Are the Suns more watchable than the Lakers?

The Suns haven't made the playoffs in the last five years, and don't exactly have a roster comprised of household names.

The Lakers, meanwhile, have one of the game's all-time greats in Kobe Bryant, and while they've been going through a playoff drought themselves, a new infusion of talent and an exciting rookie in D'Angelo Russell should make things a bit more interesting in Los Angeles.

But one of the league's sharpest observers would rather watch the Suns than the Lakers this season.

In Zach Lowe's watchability rankings over at Grantland, he has L.A. ranked 24th, while Phoenix comes in at 19th. Here's some of his reasoning:

Rankings are meant to be argued over by fans of the teams and players alike, so getting too deep into this is a somewhat futile exercise. Watching Bryant in what may be his final season, even on a not-so-great team, is must-watch as far as NBA basketball goes. But Suns fans have plenty of reasons to be excited about their squad, as well.

This could be the most watchable awful team in NBA history. They’d have ranked higher, if not for a local broadcast team that makes it seem as if every single shot — and especially every Kobe chuck — is a MASSIVELY IMPORTANT PART OF AN EPIC TALE THE BARDS WILL SING FOR CENTURIES. Close your eyes, listen to Bill Macdonald narrate a random L.A. loss, and you might think Kobe was leading the Lakers into battle against the Celtics in Game 7. If Kobe throws two straight passes that indicate a basic understanding of basketball, brace yourselves for high-pitched proclamations about FACILITATOR MODE.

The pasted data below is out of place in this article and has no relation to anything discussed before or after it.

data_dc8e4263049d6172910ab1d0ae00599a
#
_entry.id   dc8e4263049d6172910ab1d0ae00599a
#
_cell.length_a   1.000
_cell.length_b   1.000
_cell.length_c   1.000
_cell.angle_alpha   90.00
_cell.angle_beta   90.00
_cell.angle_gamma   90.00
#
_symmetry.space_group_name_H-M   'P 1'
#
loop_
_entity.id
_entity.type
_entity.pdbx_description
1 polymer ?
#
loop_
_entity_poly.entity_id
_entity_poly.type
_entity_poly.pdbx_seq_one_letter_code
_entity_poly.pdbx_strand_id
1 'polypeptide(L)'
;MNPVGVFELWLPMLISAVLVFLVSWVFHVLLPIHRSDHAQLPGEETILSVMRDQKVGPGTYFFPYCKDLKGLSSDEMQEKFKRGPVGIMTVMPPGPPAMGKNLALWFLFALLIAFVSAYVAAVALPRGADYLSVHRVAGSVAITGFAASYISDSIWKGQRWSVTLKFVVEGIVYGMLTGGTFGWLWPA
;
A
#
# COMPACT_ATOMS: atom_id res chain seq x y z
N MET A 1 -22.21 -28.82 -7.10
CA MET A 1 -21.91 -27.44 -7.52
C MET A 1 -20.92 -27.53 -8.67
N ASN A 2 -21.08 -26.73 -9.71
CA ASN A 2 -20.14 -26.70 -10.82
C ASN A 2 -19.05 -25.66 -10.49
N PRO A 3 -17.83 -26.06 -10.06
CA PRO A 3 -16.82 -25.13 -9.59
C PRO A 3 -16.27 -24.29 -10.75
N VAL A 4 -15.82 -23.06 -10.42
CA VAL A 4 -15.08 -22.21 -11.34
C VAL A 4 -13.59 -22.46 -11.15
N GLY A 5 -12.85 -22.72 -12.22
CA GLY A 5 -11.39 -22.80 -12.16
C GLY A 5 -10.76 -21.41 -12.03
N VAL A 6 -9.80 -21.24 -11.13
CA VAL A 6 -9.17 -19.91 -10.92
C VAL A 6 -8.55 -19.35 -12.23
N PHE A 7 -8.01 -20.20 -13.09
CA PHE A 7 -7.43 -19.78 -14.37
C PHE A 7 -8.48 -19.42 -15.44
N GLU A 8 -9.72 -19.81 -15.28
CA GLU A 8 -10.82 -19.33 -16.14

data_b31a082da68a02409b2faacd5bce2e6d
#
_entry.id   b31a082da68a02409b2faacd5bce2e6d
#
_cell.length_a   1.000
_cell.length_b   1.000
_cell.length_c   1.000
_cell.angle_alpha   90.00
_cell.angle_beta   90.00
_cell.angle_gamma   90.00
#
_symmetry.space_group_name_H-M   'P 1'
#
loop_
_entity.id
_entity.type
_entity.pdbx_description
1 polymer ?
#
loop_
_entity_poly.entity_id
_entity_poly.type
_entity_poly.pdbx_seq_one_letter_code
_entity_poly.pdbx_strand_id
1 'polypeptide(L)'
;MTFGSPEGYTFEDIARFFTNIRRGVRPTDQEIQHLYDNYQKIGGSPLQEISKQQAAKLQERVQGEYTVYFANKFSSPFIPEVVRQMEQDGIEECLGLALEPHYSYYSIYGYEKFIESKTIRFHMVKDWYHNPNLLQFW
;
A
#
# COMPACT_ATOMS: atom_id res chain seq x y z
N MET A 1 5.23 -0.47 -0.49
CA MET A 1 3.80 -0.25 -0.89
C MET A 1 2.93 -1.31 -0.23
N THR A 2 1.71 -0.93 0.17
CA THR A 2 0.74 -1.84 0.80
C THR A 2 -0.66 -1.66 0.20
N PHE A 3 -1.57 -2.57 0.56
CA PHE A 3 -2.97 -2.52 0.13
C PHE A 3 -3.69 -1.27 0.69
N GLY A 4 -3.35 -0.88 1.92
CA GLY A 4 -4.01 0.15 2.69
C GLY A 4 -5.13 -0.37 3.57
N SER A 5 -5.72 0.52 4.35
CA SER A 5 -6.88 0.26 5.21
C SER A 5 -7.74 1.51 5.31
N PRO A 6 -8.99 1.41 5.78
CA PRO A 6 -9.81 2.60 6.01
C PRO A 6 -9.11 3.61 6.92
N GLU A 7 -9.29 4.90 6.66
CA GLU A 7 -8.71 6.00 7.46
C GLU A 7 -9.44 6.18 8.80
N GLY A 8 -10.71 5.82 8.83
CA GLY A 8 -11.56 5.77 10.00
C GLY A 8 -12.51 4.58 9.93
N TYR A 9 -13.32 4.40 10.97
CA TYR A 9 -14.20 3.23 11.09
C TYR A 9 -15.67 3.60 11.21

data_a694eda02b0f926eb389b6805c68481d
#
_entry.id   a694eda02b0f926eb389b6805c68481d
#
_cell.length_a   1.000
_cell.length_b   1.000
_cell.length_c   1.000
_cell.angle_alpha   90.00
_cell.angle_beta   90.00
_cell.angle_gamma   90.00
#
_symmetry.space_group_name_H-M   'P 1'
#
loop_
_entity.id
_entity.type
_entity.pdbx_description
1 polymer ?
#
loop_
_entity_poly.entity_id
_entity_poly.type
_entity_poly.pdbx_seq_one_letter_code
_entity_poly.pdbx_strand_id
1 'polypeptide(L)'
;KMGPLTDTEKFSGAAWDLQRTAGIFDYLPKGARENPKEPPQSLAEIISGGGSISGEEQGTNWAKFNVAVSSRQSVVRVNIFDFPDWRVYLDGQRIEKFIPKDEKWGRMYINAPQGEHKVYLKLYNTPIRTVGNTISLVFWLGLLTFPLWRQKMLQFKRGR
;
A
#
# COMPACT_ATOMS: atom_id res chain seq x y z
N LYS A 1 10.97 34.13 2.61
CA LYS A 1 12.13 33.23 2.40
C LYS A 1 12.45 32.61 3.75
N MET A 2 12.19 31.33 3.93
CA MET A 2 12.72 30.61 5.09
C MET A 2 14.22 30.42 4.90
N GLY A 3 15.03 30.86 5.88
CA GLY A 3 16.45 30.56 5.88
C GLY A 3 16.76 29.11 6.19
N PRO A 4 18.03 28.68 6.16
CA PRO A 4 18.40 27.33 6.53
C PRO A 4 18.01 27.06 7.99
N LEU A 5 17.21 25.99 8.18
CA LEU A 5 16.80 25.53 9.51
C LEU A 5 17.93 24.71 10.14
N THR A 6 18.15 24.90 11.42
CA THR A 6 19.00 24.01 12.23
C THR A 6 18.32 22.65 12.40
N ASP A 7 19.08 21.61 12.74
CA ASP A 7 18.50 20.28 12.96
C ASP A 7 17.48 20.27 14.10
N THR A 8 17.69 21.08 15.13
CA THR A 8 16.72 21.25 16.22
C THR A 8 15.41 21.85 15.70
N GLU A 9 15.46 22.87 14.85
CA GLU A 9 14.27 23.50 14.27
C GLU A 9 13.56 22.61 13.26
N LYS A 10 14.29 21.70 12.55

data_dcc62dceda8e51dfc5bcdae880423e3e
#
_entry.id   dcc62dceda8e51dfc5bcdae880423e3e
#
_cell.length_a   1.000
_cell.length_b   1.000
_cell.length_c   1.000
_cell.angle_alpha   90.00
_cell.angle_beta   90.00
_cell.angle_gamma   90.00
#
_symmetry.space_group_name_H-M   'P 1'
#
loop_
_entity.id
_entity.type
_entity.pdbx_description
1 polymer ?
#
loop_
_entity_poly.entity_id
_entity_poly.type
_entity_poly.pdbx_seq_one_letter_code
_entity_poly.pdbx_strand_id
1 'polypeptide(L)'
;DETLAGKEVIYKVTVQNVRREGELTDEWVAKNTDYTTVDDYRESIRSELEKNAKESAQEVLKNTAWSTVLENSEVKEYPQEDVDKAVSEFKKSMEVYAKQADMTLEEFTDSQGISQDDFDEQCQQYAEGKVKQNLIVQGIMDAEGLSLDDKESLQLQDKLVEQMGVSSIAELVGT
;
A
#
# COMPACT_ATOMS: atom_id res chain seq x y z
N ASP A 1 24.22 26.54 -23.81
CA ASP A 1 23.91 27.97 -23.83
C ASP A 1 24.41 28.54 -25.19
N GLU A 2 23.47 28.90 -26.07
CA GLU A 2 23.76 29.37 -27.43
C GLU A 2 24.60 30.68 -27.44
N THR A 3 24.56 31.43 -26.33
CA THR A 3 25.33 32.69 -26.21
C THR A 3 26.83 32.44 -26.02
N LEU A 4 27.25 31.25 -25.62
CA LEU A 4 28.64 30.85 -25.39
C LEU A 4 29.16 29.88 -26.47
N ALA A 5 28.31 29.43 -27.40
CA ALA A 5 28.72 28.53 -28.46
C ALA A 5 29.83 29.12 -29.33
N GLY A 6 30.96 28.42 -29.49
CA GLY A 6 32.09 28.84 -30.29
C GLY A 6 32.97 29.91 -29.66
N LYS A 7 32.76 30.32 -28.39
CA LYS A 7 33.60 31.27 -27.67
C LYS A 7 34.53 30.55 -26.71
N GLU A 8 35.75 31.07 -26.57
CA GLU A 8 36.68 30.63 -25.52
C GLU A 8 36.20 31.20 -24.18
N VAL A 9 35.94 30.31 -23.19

Brandon Knight should reinject some of the helter-skelter speed the Suns lost when the Goran Dragic–Eric Bledsoe point guard union disintegrated, and these guys are just generally a happy watch. Jeff Hornacek is willing to run and try unconventional things, and the broadcast team of Steve Albert and Eddie Johnson is a delight — heavy on insight and low-key jokes.

The presence of Tyson Chandler picking-and-rolling should nudge Markieff Morris, a sneaky good passer, into more perimeter playmaking, and T.J. Warren is going to dust fools on old-school backdoor cuts. Mirza Teletovic’s hair is immaculate, Alex Len is playing with more confidence, and P.J. Tucker can defend four positions in a pinch.

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